If the US wants to restore the nation’s debt to pre-coronavirus levels, it will require spending cuts and revenue increases totaling around $900 billion annually for 25 years, the Congressional Budget Office (CBO) said in a report released Monday.

United States one dollar bills are seen on a light table at the Bureau of Engraving and Printing in Washington, November 14, 2014.
United States one dollar bills are seen on a light table at the Bureau of Engraving and Printing in Washington, November 14, 2014. (Reuters)

If the US wants to restore the nation’s debt to pre-coronavirus levels, it will require spending cuts and revenue increases totaling around $900 billion annually for 25 years, the Congressional Budget Office (CBO) said in a report released Monday.

Based on its projections, the CBO found that if the US takes fiscal action starting in 2025, huge changes to spending and taxation would be required to stabilise the nation’s debt at the pre-pandemic level of 79 percent of gross domestic product (GDP) -- the total market value of all finished goods and services produced domestically by the country.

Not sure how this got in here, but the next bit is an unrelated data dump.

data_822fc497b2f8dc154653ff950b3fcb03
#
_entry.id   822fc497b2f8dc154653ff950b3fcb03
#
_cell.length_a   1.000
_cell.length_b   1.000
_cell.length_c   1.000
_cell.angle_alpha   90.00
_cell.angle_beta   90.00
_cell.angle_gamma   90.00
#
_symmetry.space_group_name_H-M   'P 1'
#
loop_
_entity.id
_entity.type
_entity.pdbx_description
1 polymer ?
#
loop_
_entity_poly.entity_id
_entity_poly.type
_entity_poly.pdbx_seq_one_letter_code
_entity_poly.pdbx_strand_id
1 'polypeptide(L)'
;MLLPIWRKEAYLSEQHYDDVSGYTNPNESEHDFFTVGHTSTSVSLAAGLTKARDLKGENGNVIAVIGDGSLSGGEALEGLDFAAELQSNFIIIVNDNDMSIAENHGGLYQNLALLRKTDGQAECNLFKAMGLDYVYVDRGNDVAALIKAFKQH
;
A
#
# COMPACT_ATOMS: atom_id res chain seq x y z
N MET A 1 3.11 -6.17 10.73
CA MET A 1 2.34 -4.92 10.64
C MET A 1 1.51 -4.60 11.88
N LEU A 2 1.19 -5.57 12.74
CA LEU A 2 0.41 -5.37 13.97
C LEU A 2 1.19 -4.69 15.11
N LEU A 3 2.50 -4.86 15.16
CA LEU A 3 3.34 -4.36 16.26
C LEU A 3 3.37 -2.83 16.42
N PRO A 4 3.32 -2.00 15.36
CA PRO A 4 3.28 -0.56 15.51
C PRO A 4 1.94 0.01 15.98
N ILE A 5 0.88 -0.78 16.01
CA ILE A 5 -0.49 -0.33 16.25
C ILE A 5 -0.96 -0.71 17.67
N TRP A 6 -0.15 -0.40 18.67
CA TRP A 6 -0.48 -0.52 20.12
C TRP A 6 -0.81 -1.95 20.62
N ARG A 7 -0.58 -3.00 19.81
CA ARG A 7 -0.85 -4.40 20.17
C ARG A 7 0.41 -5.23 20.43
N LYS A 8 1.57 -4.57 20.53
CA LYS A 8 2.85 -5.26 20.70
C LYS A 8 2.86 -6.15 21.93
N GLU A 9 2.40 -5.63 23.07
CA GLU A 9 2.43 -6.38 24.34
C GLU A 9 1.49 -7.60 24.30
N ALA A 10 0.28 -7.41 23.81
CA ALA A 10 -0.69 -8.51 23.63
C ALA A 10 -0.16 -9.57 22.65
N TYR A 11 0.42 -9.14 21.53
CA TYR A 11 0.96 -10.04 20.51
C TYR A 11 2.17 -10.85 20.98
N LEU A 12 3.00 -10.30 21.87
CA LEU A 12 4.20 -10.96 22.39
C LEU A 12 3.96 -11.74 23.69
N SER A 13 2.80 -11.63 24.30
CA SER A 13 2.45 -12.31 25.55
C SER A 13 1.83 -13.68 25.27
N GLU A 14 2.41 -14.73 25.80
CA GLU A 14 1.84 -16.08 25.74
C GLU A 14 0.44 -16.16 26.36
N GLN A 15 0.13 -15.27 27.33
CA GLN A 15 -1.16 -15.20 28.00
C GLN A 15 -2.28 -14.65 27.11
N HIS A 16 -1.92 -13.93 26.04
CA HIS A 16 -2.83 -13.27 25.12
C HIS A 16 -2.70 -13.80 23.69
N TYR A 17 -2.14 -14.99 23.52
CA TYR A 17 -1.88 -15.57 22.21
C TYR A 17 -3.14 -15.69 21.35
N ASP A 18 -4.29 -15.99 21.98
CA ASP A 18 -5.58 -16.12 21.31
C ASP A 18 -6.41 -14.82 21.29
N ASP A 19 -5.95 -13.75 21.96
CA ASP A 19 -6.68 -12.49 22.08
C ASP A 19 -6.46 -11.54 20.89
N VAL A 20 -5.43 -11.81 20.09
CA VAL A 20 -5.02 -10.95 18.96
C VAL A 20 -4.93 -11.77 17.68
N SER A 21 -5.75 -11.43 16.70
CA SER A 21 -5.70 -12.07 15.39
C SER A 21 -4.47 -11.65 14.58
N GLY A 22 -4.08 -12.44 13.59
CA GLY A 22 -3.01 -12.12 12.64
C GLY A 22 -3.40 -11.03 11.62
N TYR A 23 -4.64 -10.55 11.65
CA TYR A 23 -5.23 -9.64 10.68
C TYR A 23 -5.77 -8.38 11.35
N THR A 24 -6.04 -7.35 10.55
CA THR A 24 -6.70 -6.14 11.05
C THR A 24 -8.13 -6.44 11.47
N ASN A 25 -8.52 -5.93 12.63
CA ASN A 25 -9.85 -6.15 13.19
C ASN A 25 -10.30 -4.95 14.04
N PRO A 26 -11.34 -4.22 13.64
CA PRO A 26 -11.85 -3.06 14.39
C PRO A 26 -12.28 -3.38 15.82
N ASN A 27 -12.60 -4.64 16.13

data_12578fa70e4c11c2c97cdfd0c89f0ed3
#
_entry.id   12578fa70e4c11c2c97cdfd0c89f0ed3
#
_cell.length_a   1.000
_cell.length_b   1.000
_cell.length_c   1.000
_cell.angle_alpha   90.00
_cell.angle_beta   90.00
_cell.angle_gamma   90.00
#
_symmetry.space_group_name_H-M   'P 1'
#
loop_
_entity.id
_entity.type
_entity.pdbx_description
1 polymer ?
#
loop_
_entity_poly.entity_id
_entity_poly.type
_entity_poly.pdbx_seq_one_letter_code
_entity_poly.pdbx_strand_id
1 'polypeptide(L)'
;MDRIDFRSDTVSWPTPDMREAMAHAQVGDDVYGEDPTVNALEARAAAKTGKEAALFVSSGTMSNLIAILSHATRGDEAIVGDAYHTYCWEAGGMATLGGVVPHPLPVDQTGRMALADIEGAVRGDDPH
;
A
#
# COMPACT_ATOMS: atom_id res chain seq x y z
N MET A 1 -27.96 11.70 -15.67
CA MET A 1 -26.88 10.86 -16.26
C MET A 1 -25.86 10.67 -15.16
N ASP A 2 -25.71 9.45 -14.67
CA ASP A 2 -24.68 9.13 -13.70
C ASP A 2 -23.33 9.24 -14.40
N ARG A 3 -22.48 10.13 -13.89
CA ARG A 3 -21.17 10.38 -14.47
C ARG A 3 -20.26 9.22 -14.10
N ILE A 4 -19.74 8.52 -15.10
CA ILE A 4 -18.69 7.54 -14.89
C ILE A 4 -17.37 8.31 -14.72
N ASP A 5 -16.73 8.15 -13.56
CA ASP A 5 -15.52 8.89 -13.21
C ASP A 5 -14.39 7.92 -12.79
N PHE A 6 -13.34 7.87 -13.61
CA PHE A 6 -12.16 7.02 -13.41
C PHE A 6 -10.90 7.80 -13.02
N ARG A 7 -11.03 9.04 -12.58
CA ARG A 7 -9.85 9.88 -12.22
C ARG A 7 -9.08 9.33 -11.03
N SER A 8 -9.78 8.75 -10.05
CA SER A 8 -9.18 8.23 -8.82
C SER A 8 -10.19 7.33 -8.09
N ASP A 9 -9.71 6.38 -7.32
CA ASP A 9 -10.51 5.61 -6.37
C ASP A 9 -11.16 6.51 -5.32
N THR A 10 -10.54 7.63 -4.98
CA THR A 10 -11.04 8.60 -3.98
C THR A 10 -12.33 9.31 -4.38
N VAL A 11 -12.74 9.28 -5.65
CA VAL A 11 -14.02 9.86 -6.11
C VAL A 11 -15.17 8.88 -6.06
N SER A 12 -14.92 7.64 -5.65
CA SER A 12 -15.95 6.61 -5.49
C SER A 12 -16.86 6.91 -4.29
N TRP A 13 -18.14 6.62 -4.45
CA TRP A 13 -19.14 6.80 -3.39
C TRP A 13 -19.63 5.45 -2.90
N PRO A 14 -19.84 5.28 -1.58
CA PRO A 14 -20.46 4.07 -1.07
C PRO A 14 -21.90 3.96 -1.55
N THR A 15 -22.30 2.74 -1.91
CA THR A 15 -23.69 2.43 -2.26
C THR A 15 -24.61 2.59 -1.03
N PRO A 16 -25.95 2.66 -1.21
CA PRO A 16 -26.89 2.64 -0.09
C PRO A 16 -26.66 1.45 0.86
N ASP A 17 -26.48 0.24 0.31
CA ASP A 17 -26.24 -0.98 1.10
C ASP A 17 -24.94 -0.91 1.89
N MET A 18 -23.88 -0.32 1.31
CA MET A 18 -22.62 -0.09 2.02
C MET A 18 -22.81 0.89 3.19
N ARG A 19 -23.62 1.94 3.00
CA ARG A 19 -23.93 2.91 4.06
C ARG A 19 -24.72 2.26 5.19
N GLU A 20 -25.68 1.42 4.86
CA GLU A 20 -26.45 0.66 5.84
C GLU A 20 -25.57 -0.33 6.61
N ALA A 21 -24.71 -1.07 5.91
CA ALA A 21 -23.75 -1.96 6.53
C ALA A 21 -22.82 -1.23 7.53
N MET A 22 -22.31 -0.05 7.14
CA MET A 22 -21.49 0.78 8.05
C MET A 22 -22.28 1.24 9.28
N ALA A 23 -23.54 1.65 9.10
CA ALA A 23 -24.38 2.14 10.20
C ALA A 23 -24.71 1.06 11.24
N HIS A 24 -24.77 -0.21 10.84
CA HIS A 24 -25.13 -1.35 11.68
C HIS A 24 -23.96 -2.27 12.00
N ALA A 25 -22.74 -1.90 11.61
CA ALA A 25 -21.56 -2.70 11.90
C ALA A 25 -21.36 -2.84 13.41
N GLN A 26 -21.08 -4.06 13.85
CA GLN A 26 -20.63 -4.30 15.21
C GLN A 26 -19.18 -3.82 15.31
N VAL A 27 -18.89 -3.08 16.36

While reducing the federal debt increases the resources available for private investment in capital goods and services, lower deficits and debt would eventually reduce prices and interest rates, which would then increase the resources available for private investment, household consumption and exports, it said.

"If policymakers decided to reduce the deficit sooner rather than later, the benefits would include a smaller accumulated debt, smaller policy changes required to achieve long-term outcomes, and less uncertainty about the expected changes," the statement said.

The US national debt stood over $26.7 trillion as of 0540 GMT, while federal spending was at almost $6.2 trillion and the deficit at more than $3.1 trillion, according to usdebtclock.org.

Source: AA